Why did you decide to call the show Funny, Petty, Cool?
It's kind of a play on words of the TLC song Crazy, Sexy, Cool - it's three words that work really nicely together. I really wanted to roll with the 'Sexy' but I really didn't want to post this for someone in the Instagram comments to be like "Nah, I don't know about that."
I did have some crazy ideas for a title for this show but I had to bin those because I didn't want to get my show cancelled before the show actually starts.
How have you found putting together the Edinburgh hour?
It's an ever-changing process for me because I write in spurts. For example, the hour back in September when I did my first preview is completely different to the hour I have now.
Because I've been going for a while, it's not a foreign concept for me to bin my favourite material. I'm not attached at all, if it's got to go it's got to go. I'm really looking forward to going up there and adapting.
The thing is, you do a lot of previews and you hope you're getting it right but the truth is, you'll know once you get up there.
What are you most looking forward to about Edinburgh?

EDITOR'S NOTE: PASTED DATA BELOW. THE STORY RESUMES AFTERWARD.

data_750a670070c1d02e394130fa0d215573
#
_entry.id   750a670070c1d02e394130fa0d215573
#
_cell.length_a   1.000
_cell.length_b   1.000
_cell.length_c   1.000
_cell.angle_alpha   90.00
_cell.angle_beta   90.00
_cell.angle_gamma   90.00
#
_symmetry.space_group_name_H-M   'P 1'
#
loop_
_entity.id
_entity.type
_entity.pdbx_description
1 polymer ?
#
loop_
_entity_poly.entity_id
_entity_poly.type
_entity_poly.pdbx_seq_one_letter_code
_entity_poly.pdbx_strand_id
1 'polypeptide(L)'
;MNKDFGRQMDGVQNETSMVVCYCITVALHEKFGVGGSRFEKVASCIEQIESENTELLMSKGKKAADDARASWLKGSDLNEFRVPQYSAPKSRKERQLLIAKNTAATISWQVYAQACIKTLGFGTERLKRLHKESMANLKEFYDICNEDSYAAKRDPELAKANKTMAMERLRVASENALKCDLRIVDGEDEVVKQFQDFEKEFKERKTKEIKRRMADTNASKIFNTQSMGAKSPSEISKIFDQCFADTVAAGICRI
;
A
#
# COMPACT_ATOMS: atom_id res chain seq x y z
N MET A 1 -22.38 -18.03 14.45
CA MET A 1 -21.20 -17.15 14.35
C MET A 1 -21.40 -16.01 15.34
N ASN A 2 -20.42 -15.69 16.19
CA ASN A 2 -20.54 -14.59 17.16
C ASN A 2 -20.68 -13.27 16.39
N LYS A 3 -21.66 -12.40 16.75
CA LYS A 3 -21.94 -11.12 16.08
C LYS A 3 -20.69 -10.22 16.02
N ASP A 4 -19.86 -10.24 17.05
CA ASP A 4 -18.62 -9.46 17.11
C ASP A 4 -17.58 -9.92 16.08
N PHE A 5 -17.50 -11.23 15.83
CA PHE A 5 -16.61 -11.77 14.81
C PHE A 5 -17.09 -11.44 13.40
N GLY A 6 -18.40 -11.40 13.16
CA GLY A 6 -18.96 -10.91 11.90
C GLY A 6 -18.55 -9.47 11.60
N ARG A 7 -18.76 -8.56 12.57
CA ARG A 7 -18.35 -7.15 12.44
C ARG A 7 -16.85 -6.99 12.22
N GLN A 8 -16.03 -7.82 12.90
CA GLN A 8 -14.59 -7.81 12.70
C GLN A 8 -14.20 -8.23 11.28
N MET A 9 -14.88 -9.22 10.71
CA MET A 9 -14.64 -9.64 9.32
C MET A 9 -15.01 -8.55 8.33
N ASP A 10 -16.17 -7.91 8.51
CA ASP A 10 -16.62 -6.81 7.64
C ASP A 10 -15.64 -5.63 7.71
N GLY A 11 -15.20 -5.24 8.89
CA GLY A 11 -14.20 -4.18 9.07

I'm really looking forward to the buzz of being around other performers. Like-minded individuals who are chasing a similar dream and just watching them execute. I love watching other stand-ups, especially when I've never seen them before.
A good friend of mine is Jacob Hawley so I'm looking forward to seeing him and Marlon Davis too, I can't wait to see his new show.
I'll be going to see so many shows because the level of inspiration, being around people who are as dedicated as I am, is bound to be a really inspiring experience.
Outside of the Fringe, what are you working on?
I've got the Undefeated podcast that I do with another comic called KG The Comedian where we have a lot of fun and talk about boxing. Serious boxing fans have really in depth serious conversations about boxing and we're trying to bridge the gap between the serious side and the guys who only watch Anthony Joshua.
But other than that, I like to deal with things one thing at a time. I have a few ideas for TV shows but right now it's best that I focus solely on Edinburgh. After Edinburgh, then we'll move on to something else. I just wouldn't want to overlook such a huge experience.
Finally, how would you sum up this year's show in just five words?
Hilarious. Intimate. Boisterous. Fun. Wild.
Travis Jay: Funny, Petty, Cool runs from 1st - 25th August (not 12th and 16th) at 2.35pm at Just the Tonic at The Mash House (Just the Attic). Book tickets here.